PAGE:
Saturday, 17 March 2018

Beamrider (Atari 2600 review)

Developer: Cheshire Engineering
Publisher: Activision
Released: 1984

Beamrider is a single-screen shooter that was originally released on the Intellivision in 1983.


Your mission is to destroy the Restrictor Shield surrounding Earth, and fight off hordes of aliens. The playfield allows you to move your ship left and right in order to dodge obstacles and shoot down incoming enemies with your laser. Each wave tasks you with defeating 15 alien saucers in order to reach the Sector Sentinel which can only be destroyed by firing torpedoes (Up on the joystick). What makes the game so enjoyable is that it continues to throw new enemy types and obstacles into the mix for the first 12 waves; eventually, the screen becomes littered with dangerous perils and a ton of strategy is required to work around their unique movements and attack patterns. You're constantly kept on your toes, desperately thinking two steps ahead in order to plan your assault. The ability to gain extra lives by refraining from shooting Yellow Rejuvinators is also a good mechanic to stop you from firing away like a maniac! The controls are smooth, and you can easily switch between lanes in an instant to outsmart a tricky opponent. Shooting the end of wave Sector Sentinel is fun and resembles an optional target practice; there's no penalty for not destroying it, but if you do, the clever part is how high score chasers are rewarded with bonus points based on how many lives you have (allowing skilled players to rack up huge totals). The SFX feature satisfying explosions and background noises that create tension with their gradually rising pitch tones. Likewise, the graphics are outstanding due to neat enemy scaling effects and the illusion of depth created by the playfield grid.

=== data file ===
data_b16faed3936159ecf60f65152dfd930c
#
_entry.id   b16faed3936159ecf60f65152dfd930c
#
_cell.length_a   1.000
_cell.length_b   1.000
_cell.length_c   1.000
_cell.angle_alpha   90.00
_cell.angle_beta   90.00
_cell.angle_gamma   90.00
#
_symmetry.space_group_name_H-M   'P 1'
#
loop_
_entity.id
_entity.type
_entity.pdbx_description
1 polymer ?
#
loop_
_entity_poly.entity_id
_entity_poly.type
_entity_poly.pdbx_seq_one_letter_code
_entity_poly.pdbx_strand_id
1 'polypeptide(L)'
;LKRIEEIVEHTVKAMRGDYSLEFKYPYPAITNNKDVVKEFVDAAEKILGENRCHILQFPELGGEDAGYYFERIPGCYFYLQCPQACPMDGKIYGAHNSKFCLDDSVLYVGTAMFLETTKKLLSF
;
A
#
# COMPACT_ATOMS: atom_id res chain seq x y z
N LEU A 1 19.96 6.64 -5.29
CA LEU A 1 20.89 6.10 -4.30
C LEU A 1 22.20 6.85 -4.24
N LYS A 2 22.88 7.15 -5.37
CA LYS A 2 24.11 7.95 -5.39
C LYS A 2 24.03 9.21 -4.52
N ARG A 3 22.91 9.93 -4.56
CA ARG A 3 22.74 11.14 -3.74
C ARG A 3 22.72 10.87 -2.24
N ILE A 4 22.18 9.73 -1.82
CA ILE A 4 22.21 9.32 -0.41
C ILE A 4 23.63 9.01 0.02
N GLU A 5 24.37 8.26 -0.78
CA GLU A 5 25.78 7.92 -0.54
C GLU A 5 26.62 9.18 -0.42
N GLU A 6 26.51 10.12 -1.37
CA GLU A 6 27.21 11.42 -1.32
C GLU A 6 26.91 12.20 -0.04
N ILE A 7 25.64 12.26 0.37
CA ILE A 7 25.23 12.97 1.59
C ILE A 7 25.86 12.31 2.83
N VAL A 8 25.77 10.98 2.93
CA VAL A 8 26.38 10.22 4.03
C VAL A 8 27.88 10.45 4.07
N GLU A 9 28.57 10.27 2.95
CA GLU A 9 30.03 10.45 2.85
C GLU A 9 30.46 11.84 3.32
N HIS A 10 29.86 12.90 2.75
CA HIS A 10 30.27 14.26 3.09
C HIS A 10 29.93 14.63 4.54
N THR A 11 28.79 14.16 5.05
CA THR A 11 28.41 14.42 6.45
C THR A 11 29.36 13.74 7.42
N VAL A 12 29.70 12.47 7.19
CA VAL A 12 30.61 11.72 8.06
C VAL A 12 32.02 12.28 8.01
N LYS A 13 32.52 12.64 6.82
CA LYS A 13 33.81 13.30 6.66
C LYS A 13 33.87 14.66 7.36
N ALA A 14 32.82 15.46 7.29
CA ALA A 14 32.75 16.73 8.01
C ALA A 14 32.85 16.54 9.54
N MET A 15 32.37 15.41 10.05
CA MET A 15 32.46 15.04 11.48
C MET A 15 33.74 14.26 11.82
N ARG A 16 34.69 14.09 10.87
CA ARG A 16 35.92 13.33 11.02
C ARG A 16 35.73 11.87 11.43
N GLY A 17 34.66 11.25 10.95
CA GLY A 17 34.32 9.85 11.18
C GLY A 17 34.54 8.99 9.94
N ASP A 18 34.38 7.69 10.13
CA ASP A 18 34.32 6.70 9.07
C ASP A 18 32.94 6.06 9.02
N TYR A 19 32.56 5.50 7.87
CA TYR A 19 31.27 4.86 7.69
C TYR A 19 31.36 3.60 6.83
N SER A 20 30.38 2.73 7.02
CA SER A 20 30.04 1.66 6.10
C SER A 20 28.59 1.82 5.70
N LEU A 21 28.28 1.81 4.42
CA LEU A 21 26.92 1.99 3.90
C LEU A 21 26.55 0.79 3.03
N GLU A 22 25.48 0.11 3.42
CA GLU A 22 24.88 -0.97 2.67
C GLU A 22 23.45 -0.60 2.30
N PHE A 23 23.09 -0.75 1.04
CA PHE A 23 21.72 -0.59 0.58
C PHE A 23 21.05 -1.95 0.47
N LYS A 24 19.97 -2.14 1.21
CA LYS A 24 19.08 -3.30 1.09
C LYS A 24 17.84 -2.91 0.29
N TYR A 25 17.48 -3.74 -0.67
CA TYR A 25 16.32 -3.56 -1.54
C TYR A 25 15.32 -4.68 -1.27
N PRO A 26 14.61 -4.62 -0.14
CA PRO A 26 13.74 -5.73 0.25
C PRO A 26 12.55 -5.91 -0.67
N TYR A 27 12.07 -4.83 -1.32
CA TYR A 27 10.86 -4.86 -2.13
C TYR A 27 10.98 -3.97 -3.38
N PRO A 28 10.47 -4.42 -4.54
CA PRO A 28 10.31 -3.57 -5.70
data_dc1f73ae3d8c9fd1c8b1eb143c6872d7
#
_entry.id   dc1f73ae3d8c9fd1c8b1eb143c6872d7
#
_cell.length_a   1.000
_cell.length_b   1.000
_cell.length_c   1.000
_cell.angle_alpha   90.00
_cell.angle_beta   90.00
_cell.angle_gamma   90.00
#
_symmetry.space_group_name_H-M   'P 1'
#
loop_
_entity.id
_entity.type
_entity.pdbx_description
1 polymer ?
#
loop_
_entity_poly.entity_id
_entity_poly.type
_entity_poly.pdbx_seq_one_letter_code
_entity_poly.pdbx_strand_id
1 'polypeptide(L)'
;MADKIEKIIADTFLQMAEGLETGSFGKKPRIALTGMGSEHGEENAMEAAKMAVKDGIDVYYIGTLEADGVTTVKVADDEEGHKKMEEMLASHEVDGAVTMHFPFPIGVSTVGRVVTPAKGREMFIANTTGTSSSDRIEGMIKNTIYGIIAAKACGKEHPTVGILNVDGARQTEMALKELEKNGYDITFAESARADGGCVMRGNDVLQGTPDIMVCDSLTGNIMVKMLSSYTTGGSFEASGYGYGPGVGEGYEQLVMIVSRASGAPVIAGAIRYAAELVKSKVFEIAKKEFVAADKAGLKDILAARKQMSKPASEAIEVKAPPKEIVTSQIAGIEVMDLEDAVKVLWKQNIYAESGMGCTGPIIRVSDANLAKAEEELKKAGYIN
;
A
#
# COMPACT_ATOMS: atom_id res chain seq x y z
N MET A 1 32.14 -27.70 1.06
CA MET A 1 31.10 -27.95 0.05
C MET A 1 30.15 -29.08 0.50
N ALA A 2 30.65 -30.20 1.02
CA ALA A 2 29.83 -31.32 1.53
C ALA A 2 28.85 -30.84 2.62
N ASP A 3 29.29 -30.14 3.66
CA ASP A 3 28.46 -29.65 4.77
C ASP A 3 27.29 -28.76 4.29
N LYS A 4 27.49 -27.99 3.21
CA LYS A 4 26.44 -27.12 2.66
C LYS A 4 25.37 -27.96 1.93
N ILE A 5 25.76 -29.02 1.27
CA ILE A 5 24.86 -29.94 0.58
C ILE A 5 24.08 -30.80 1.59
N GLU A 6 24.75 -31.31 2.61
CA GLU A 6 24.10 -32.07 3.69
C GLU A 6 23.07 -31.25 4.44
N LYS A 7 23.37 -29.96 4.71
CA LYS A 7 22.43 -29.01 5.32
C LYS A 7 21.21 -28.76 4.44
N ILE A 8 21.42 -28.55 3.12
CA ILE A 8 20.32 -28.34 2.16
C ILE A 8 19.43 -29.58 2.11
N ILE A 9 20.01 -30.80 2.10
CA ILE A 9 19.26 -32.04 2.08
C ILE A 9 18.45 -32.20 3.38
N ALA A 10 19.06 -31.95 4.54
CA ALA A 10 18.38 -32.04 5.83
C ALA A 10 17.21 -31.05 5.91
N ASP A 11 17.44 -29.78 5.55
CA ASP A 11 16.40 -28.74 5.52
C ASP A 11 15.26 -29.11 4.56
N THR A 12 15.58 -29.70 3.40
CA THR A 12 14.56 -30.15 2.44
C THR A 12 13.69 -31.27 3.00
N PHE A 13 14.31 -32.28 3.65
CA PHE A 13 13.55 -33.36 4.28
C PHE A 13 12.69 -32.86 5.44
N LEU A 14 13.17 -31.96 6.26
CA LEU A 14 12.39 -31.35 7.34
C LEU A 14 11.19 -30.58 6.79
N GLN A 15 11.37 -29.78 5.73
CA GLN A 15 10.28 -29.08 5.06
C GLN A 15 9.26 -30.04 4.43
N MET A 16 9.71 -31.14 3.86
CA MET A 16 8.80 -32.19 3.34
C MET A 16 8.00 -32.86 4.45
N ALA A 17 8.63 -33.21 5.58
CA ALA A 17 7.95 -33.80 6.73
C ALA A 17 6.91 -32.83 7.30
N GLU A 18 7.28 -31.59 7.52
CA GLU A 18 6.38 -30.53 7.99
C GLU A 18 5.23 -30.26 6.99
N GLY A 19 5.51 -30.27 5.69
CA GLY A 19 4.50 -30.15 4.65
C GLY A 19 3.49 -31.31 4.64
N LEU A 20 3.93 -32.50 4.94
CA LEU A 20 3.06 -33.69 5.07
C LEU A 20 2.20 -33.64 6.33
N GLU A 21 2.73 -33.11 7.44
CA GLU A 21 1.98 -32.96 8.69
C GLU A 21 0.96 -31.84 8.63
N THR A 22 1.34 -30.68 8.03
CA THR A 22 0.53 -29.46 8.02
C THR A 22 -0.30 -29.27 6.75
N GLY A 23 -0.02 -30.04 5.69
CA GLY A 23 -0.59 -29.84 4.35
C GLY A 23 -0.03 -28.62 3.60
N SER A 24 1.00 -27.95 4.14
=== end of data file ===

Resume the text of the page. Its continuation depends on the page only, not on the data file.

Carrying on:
Beamrider is a real evolution of the single-screen shooter genre due to its wide range of hazards, staggered enemy additions, and in-depth scoring system. The graphical style is also very impressive, and rather than being cosmetic, it creates a more immersive and claustrophobic atmosphere that compliments the high-quality gameplay.



Random trivia: The game was also released on various 8-bit computers, the Atari 5200, as well as the Colecovision.

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